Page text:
Scientists have calculated where it is better to hit an asteroid in order to effectively deflect it from the course

(ORDO NEWS) — A month and a half ago, the DART probe successfully hit the 170-meter asteroid Dimorph.

Now the researchers have performed calculations to establish the best impact point for the most efficient deflection of a potentially dangerous celestial body from its orbit.

There are at least 2,200 potentially dangerous asteroids orbiting the Earth. In the event of a collision with our planet, they can cause significant damage.

Not surprisingly, this is not the first time humanity has thought about the possibility of their collision from orbit.

On the night of September 26-27 this year, for the first time in history, the DART probe hit the asteroid Dimorph at a speed of 6.6 kilometers per second.

As shown by terrestrial telescopes, the collision successfully changed Dimorph’s orbital period by 32 minutes. This is much more than experts expected.

However, now that NASA has proved the very possibility of hitting an asteroid with a projectile launched from Earth, scientists from Tsinghua University (China) have performed calculations using the Delta-V hodograph and found out where it is better to direct the kinetic impact in order to more effectively push the asteroid out of orbit.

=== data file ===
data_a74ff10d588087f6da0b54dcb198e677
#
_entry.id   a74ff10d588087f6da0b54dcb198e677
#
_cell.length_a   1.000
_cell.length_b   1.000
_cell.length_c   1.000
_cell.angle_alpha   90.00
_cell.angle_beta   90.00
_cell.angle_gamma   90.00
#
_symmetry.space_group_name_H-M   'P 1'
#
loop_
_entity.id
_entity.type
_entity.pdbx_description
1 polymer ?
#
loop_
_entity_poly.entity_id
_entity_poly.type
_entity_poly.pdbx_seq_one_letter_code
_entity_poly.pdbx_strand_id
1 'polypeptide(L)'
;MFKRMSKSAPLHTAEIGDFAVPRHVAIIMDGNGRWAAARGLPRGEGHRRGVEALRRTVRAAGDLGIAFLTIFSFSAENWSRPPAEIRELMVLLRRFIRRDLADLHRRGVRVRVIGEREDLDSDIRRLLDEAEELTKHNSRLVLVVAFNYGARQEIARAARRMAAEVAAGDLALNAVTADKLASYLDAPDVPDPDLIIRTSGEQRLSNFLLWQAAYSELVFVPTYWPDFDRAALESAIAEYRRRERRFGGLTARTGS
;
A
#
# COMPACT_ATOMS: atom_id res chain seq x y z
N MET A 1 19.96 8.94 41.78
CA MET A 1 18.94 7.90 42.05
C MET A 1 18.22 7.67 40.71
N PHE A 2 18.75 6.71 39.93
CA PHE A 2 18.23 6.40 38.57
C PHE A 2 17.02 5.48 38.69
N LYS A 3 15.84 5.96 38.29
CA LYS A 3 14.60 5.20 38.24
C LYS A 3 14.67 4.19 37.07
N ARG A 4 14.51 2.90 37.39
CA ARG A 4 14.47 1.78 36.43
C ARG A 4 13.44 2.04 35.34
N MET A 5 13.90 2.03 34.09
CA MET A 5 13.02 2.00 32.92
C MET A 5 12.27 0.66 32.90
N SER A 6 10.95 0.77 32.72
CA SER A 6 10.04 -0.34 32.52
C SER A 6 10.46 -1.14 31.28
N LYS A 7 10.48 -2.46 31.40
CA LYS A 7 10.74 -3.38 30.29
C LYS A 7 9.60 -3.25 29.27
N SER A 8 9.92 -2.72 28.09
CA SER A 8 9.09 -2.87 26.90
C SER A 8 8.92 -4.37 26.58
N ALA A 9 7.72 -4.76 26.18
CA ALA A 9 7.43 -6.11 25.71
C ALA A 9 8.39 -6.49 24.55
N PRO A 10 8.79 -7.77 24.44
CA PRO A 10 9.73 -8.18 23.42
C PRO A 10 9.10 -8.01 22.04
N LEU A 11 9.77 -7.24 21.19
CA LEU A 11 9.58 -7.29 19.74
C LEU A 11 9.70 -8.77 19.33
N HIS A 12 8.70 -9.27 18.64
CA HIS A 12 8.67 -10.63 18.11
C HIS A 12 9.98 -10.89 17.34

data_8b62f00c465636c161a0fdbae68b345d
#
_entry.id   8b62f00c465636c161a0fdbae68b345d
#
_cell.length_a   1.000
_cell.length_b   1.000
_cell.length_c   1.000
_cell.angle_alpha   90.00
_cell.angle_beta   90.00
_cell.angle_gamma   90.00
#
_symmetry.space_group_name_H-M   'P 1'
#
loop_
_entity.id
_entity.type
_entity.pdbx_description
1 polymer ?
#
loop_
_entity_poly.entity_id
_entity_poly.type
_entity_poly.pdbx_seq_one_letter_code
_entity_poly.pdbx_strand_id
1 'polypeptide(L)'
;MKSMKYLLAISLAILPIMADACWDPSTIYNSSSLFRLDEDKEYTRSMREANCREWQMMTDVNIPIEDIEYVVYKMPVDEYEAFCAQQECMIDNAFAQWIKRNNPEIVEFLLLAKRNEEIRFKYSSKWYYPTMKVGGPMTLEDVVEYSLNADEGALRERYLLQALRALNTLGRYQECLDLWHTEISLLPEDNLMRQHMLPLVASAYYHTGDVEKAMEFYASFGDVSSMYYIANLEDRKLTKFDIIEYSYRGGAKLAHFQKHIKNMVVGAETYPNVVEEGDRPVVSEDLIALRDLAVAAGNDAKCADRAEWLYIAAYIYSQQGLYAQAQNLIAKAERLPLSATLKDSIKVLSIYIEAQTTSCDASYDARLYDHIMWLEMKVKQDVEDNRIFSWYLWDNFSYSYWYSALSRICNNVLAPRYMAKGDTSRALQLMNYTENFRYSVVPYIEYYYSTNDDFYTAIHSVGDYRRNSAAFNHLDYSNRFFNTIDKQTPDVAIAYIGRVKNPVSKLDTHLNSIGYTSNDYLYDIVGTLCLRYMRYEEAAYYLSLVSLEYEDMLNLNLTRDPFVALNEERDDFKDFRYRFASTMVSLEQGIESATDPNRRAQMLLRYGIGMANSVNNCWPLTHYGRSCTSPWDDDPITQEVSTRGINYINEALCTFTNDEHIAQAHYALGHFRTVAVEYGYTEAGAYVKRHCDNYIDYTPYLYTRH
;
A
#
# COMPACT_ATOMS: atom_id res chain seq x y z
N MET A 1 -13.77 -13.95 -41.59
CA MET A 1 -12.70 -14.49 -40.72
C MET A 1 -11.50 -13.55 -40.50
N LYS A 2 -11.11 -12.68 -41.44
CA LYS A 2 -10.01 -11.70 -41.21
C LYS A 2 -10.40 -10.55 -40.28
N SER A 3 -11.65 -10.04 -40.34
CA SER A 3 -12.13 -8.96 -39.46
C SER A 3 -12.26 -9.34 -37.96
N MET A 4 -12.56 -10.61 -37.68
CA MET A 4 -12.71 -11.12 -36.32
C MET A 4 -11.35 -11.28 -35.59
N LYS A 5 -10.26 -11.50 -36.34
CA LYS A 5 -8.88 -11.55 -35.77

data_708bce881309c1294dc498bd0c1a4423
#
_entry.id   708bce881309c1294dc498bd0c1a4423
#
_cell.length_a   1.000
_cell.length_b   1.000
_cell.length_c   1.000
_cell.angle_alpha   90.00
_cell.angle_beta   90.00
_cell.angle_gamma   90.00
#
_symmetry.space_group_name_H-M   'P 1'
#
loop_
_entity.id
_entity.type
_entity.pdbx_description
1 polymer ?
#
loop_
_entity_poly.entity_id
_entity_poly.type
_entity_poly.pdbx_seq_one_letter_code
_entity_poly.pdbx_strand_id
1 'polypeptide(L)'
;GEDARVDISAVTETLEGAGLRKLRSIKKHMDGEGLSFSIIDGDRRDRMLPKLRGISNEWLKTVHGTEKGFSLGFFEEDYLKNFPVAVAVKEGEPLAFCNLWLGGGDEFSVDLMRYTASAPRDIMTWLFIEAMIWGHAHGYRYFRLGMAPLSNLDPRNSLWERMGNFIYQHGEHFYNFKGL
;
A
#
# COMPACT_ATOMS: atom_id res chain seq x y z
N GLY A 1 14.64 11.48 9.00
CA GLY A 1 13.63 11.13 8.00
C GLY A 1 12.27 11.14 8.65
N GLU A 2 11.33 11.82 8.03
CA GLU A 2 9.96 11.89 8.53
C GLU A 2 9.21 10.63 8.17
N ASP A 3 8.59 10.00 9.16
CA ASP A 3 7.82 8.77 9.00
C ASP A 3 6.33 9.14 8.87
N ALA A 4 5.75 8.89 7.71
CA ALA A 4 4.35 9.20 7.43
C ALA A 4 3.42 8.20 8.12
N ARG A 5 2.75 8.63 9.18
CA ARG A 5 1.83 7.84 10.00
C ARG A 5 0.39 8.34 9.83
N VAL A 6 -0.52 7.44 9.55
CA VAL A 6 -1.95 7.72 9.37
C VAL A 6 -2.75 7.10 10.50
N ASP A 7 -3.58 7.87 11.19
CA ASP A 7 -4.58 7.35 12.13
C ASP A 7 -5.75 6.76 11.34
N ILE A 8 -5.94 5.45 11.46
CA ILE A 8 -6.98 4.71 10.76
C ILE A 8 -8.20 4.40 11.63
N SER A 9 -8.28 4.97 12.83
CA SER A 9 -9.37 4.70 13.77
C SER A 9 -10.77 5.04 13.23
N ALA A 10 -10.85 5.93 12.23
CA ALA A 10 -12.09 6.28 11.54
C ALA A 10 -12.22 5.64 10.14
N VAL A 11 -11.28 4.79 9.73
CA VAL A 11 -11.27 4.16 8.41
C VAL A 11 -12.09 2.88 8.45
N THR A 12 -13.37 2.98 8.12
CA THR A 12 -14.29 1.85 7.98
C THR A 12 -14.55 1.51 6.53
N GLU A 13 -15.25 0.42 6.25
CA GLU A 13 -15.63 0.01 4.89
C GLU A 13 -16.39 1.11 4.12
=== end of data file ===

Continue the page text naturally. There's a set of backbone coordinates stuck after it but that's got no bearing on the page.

DART collided with Dimorph in the center, head-on, but this is not the best target: calculations have shown that the deflection efficiency is higher if, when constructing the projectile trajectory, the shape of the asteroid, the material of which it is composed, and the angle at which it will be struck.

When deorbiting a nearly spherical asteroid like Bennu, the choice of impact point can increase the efficiency of deflection by one and a half times compared to a simple impact on the center.

Deflection of an elongated asteroid, such as Itokawa , would require finding the optimal rotational phase of the asteroid, which would double the impact results.

Thus, preliminary calculations and refinement of the impact point will make it possible to push even relatively large asteroids with the help of rather small space probes.

To do this, astronomers will need to not only calculate the asteroid’s orbit and the trajectory of the projectile, but also take into account a number of additional factors, ranging from the point of impact to the position of the asteroid in space.


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